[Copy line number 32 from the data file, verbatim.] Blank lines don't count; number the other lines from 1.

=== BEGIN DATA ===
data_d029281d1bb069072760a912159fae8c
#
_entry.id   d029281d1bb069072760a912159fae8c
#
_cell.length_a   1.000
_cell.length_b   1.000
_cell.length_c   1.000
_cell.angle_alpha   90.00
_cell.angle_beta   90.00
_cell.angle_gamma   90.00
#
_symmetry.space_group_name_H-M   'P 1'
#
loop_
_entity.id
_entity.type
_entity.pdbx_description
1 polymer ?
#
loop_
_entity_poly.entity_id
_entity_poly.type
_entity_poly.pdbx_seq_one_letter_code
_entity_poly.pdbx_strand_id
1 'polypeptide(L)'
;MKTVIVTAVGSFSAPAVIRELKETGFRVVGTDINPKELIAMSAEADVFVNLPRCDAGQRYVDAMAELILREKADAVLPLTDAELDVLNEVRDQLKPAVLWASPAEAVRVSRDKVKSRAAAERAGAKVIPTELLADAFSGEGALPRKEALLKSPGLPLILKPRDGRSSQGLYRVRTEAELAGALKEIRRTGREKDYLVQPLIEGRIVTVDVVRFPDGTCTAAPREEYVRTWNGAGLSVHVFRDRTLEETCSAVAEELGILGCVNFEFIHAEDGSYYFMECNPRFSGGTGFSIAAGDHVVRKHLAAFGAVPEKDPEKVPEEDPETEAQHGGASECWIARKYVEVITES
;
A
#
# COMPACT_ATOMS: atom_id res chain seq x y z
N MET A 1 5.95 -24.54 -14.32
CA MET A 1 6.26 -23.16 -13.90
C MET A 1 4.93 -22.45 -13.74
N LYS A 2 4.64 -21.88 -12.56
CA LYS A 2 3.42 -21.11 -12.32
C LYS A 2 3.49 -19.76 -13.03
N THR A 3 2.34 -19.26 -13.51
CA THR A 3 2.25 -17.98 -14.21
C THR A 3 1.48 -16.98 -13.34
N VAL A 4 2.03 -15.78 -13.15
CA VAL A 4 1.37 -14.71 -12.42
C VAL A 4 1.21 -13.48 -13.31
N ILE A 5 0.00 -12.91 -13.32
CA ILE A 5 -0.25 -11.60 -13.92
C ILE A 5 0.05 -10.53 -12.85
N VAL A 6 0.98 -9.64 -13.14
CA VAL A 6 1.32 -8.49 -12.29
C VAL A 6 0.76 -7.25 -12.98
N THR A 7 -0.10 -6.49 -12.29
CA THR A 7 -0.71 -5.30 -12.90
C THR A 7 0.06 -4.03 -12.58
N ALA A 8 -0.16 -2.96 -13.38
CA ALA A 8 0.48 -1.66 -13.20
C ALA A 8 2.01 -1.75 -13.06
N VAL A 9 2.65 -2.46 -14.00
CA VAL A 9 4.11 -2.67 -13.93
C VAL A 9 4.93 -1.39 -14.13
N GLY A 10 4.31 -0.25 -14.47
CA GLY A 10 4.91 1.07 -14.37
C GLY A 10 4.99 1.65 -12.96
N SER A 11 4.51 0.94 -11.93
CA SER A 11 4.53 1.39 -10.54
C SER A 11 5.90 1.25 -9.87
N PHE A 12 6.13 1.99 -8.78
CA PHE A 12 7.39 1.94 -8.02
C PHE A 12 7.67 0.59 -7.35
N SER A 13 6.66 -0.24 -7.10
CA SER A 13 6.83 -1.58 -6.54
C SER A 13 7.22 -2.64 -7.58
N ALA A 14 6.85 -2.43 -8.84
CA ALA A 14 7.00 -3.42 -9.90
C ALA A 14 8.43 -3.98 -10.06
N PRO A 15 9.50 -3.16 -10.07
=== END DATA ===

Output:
CA MET A 1 6.26 -23.16 -13.90